The deal will make 250 to 300 Trimark films available for streaming on Entertainment Boulevard's Vidnet Web site, which offers movie trailers, music videos and sports programming.
A growing number of companies are battling for "first-mover" status in the race to offer video clips over the Net--a competition that mostly has yielded jerky, low-quality pictures and a dubious audience. Many entrants, such as Atom Films and Time Warner's Entertaindom site, have chosen to focus on short films, in part because the technology isn't considered good enough to keep viewers interested for more than a few minutes at a time.
Whether the audience is ready, CinemaNow and Vidnet's decision to offer full-length features sets them apart.
"It's like we've planted our flag on the moon," said CinemaNow CEO Curt Marvis, who acknowledged that the market for online films must wait for Internet connection speeds to improve, a process that could take years.
The company, which was spun off from Trimark last year, is gearing up for a major Web site relaunch in July, according to Marvis, who says he has several strategies to balance the untested online market for full-length features.
For one, CinemaNow plans to target 20-year-old male college students with cult hits from Trimark, such as its five-part "Leprechaun" horror series. CinemaNow also recently signed a deal to obtain Internet distribution rights to Hong Kong martial arts and action film distributor Tai Seng Video Marketing.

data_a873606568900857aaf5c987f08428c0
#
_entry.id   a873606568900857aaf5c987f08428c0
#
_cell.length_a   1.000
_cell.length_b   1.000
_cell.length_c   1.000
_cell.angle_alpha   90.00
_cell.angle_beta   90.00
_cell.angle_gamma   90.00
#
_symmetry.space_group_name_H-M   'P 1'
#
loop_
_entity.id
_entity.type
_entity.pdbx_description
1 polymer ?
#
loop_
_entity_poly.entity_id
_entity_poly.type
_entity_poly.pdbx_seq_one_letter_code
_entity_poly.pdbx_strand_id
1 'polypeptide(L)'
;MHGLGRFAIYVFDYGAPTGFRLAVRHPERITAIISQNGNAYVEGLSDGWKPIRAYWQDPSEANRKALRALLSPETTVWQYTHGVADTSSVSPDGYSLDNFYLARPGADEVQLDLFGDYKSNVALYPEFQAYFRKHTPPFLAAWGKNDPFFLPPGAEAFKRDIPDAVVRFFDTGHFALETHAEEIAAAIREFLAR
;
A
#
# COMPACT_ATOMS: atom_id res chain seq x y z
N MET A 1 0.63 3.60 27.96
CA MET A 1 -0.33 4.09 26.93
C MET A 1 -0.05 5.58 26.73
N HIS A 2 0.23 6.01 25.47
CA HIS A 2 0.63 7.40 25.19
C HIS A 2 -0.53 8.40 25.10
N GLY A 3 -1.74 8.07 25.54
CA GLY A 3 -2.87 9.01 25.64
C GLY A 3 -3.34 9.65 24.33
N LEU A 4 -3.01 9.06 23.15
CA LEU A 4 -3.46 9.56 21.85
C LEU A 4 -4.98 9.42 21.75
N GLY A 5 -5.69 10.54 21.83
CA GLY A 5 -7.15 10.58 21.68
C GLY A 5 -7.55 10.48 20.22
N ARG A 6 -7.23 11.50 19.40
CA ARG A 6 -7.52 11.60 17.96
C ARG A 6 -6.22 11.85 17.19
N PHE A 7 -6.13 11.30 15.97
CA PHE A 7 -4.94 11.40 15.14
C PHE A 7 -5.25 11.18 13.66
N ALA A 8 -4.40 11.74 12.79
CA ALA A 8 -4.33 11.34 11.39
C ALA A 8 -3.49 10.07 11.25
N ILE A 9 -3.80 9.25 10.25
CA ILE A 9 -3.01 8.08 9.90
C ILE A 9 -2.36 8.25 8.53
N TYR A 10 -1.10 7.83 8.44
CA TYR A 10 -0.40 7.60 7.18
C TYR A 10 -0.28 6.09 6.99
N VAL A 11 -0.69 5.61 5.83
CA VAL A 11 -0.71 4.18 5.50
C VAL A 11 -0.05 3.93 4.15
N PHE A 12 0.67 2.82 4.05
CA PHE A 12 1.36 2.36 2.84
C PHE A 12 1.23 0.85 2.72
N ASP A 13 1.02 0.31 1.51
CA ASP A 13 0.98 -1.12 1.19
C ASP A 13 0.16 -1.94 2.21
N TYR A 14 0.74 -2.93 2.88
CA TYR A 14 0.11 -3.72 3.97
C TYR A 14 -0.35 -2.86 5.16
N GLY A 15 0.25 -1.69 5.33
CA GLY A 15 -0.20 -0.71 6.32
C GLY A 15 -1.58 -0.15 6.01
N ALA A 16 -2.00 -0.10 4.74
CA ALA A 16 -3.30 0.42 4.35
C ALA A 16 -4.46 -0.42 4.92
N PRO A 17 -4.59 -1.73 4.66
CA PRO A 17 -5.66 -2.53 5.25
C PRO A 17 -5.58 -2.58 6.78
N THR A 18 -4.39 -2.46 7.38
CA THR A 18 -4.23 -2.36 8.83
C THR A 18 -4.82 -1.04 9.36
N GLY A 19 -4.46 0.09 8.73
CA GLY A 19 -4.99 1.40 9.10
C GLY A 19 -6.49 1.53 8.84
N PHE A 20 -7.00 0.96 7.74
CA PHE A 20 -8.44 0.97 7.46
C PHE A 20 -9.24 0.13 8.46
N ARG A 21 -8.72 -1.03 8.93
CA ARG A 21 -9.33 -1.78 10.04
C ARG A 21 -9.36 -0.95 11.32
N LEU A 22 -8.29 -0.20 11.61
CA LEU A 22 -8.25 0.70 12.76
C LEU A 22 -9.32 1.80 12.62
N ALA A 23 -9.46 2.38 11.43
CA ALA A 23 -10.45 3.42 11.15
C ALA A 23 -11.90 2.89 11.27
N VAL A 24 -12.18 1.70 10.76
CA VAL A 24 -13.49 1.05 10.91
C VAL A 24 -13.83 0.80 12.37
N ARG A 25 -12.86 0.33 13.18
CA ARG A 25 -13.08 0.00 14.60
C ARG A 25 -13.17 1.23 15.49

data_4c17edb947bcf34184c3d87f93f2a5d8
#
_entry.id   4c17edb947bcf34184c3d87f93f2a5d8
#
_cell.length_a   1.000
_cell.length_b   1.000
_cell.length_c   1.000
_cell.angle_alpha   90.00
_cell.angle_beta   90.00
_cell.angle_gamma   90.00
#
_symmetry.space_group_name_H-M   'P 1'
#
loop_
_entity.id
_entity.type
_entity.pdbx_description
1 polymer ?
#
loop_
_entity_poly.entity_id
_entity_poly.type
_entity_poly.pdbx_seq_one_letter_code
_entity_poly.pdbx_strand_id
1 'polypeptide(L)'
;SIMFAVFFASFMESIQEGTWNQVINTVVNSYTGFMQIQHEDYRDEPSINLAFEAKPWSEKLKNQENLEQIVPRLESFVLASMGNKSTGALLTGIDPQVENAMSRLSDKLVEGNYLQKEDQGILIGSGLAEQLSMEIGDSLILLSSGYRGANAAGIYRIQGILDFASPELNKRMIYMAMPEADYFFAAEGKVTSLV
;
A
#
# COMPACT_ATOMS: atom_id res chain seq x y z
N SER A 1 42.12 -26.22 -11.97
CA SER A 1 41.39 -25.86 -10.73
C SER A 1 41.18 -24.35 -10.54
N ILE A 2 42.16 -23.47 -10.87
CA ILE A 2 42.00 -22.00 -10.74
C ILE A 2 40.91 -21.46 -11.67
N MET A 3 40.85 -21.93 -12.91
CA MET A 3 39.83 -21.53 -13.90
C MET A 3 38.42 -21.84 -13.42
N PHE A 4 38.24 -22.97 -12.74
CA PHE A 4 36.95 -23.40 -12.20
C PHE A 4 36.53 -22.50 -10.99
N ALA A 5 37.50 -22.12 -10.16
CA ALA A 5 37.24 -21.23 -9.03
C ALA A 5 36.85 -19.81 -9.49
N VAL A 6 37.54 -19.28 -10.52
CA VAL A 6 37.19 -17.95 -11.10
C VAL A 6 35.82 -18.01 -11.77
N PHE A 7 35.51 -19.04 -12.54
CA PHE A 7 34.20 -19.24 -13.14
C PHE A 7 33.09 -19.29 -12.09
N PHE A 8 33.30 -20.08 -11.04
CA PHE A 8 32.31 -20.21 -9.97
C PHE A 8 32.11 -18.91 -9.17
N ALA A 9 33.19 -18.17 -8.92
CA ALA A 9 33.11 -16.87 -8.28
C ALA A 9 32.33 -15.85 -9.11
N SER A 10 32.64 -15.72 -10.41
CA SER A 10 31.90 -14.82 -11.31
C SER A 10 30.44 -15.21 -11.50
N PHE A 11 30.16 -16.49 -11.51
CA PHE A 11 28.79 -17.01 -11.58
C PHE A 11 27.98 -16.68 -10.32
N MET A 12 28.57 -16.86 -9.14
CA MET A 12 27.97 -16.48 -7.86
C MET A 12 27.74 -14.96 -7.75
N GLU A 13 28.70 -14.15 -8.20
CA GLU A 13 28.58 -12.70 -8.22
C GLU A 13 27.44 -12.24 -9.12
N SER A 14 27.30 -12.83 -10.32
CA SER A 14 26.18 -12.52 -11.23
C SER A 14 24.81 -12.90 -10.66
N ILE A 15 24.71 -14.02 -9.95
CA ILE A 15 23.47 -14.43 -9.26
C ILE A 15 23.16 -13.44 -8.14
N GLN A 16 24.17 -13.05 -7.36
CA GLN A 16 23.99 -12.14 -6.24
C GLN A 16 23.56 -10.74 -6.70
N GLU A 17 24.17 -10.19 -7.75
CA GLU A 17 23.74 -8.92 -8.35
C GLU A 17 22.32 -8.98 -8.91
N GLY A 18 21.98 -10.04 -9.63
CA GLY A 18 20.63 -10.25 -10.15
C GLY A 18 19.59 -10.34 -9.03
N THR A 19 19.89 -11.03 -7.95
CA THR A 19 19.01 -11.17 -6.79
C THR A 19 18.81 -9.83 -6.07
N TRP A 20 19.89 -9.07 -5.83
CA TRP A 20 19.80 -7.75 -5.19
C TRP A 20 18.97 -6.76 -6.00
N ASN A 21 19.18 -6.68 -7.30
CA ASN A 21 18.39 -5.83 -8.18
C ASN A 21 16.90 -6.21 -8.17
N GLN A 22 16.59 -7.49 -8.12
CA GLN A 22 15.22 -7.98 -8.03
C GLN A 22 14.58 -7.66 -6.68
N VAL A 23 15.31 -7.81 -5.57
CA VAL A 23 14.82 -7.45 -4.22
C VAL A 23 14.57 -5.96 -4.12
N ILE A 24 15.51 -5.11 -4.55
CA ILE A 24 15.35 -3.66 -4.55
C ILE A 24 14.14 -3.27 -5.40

"We're targeting a very narrow niche," said Marvis.
In addition to inking distribution deals, CinemaNow plans to offer "talent scout" services to put independent filmmakers in touch with studio producers, a move aimed at creating revenue streams that don't depend on a large online film audience.
Even though it is venturing into unknown waters, CinemaNow faces considerable competition.
Ifilm, one of the first companies to offer feature-length films for streaming over the Web, in January closed $35 million in financing from an investment group including Sony Pictures Entertainment and Eastman Kodak. Like CinemaNow, Ifilm plans to launch a broadband service and offers a full range of resources for would-be filmakers as well as movie lovers.
Meanwhile, media giant Time Warner's newly launched entertainment site, Entertaindom, features several online programs, ranging from short films by Atom Films to Looney Tunes classics.
Some programs--such as "Cartoon Cinema," which features classic Looney Tunes shorts, or "Rhino Retro Pop," which features expired TV programs and commercials--allow users to access archived Warner Bros. programs. Other programs, original productions offered through Entertaindom creative partners, include the "God and Devil Show," "Dr. Science" and "Floops."